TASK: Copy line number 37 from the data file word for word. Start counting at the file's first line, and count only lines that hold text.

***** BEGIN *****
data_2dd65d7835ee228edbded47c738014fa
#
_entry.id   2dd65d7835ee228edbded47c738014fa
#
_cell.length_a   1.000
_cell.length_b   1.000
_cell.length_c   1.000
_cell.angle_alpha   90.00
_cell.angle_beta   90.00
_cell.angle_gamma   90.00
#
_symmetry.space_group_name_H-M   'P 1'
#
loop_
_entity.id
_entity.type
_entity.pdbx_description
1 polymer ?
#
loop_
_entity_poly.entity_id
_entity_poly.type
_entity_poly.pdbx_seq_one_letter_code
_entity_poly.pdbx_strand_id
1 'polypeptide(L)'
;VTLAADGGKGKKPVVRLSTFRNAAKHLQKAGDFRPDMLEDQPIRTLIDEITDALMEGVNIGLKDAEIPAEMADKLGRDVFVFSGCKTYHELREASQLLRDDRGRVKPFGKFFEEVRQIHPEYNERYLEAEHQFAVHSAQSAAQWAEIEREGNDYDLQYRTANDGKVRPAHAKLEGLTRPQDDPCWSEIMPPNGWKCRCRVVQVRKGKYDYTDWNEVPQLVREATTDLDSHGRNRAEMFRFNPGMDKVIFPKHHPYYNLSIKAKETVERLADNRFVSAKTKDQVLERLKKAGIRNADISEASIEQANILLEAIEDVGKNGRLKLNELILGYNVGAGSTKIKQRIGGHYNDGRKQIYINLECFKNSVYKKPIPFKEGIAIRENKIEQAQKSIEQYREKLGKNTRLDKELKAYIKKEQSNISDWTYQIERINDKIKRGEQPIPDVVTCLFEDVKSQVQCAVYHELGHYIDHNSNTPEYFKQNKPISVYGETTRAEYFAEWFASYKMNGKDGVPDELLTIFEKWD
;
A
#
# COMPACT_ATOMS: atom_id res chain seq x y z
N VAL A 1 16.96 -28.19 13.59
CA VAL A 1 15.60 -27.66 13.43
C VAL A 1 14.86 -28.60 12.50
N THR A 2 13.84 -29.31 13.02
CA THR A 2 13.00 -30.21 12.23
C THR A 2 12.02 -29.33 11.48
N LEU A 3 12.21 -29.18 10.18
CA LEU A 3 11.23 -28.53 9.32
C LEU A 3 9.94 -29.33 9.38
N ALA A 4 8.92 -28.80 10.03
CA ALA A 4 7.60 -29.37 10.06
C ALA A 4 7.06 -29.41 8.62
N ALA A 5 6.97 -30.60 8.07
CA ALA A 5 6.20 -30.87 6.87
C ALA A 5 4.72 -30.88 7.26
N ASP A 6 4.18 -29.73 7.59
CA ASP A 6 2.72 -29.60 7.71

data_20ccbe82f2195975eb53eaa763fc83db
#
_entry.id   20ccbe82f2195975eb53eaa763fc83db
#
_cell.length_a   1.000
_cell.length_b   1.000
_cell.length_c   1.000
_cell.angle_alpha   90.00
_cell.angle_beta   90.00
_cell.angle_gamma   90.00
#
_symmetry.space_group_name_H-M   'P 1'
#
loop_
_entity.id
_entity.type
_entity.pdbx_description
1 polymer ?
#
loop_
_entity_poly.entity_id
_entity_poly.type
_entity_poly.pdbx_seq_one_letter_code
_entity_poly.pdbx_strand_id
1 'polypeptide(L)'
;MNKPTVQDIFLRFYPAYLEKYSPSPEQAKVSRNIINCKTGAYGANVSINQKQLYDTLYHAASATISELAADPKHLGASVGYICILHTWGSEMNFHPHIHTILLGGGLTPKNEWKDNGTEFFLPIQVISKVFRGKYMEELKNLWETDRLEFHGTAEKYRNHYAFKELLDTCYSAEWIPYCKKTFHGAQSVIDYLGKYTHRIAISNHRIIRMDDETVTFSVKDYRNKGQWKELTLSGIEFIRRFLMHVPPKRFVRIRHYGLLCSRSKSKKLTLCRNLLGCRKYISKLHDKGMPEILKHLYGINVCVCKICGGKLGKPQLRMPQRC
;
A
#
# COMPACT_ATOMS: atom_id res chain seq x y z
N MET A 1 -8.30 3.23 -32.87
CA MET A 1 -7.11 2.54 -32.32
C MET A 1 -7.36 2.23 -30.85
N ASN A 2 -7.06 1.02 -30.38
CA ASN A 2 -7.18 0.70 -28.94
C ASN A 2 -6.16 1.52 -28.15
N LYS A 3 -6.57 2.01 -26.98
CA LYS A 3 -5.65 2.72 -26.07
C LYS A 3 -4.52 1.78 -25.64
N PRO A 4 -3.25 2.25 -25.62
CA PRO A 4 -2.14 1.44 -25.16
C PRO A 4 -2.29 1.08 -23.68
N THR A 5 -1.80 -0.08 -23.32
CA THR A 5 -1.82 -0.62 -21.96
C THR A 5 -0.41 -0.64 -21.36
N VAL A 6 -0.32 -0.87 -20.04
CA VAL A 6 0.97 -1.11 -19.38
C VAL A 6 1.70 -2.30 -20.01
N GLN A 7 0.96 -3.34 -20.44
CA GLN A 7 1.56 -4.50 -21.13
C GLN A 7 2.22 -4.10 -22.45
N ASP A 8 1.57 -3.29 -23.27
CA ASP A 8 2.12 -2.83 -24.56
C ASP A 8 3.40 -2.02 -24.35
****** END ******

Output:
N LEU A 3 12.21 -29.18 10.18